Monday, October 17, 2005

How true is truth ?

I just finished reading Bill Clinton's MY LIFE (Early Years) . Every Autobiography claims to be a soul searching memoir in which the person gives a first hand account of the incidents in which he had been a party. And whenever the writer attempts to finally come out in an uncreased, unstained white robe, iam amused. Do people always tell the truth in their autobiographies ? :-) Or do they tell what they want others to think is the truth. Anyway, it would be my fault if i buy a biography expecting nothing but truth in it. Mr. Clinton has not mentioned about any Machiavellian tactic that he had ever used. He has not mentioned about ever intentionally harming or deceiving anyone. Such a confession coming from a person who has been immersed in the turbulence of American politics all his life, puts me in a quandary.
I have also read elsewhere that there have been claims of Mahatma Gandhi dropping several contentious issues from his autobiography. Now let me grab a copy of Mein Kampf. If everyone claims to be fair, why is history replete with stories of deceit and cruelty ?
Well, may be two rights pulling in different directions call eachother "wrong" ! If every act can be justified by some theory, there are no wrongs per se. It is an absorbing activity to read autobiographies and then regurgitate them. When a person's life that spans several decades is laid down on a few hundred sheets of paper, they should naturally thrum with wisdom. Wisdom that was passed on to him by men before him, Wisdom gained through painstaking experiences, Wisdom that would be the beacon if one ever stands at the same cross roads. And they are laid down before the readers who can reflect on them and think of wiser ways to deal with a situation or learn the wiser way from the pages.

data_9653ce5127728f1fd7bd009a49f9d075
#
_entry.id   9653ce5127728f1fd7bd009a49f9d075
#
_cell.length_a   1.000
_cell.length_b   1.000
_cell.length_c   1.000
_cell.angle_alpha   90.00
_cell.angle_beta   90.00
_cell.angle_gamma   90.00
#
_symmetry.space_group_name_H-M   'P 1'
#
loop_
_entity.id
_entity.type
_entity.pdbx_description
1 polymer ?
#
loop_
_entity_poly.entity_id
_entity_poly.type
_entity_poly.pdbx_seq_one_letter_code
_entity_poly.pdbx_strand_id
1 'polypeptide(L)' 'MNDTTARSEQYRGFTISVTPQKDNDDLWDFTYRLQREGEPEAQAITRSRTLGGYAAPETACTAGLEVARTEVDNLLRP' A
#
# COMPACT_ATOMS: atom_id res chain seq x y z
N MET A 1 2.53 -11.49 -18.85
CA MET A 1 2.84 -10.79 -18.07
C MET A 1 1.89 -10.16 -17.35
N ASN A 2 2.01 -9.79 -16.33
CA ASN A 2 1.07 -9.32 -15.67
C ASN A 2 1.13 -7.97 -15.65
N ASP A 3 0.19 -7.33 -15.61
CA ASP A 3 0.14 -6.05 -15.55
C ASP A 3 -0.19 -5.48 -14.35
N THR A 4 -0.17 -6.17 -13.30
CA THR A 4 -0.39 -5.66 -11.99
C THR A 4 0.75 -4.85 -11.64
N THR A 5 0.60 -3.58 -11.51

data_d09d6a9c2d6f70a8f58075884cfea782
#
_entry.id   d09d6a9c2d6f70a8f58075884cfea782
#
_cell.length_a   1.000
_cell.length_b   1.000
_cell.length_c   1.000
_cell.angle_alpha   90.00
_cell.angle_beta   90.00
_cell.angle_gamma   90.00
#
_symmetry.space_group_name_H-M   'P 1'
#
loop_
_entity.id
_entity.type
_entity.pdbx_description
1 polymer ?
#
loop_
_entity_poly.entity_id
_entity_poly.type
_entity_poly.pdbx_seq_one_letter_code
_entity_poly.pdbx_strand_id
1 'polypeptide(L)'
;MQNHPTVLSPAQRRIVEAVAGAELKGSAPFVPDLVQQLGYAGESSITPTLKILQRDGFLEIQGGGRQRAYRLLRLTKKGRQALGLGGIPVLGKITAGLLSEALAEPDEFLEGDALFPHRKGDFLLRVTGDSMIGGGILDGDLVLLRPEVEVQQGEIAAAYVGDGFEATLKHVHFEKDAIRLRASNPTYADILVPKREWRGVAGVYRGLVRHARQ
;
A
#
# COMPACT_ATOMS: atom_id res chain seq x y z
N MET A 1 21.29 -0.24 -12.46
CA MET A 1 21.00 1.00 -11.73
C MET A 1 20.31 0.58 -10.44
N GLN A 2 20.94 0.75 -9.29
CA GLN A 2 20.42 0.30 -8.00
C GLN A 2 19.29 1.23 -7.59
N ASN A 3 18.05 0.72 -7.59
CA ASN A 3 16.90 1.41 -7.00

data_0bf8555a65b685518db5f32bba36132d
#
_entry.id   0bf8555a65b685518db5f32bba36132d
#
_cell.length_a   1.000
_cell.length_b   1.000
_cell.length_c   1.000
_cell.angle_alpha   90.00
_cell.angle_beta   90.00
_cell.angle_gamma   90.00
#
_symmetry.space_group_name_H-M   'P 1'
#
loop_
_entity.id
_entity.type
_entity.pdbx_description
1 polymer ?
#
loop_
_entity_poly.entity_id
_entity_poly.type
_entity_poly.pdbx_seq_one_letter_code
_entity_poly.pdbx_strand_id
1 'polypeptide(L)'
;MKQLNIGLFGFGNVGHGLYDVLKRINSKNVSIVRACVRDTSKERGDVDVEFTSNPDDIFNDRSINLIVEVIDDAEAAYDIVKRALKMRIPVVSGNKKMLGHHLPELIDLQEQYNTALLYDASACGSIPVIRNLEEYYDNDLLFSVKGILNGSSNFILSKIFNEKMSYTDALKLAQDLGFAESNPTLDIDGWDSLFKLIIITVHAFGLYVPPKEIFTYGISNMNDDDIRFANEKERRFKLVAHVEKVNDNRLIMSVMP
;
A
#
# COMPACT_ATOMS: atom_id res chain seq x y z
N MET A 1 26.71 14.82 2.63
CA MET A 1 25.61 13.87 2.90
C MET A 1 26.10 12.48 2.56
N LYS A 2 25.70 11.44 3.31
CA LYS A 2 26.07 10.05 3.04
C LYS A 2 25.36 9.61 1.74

At 11:27 AM, Blogger Manoj Govindan said...

"When a person's life that spans several decades is laid down on a few hundred sheets of paper, they should naturally thrum with wisdom."

Given that ALL people do not necessarily gain significant amounts of wisdom (at least not enough to make it worth sharing in a book), I am not surprised that your stated expectation is not met. On the other hand there is at least one person I know of whose autobiographical account has enough nuggets of knowledge and wisdom even though he is yet to complete four decades of living.

Things have changed so much since Clinton that nowadays becoming the US President is hardly indicative of a person's (political) wisdom but far from it ;)

At 12:15 AM, Blogger Sarath said...

Quite True manoj. Let me get a copy of Armstrong's biography. I happened to meet an old lady in one of my flights who was a cancer survivor and she told me that she was a great fan of Armstrong and used to keenly follow his races. She also said that Armstrong's fight with death and return to life and race had inspired her during her wrestle with the killer disease.
Iam sure, such a person's biography would certainly thrum with wisdom.


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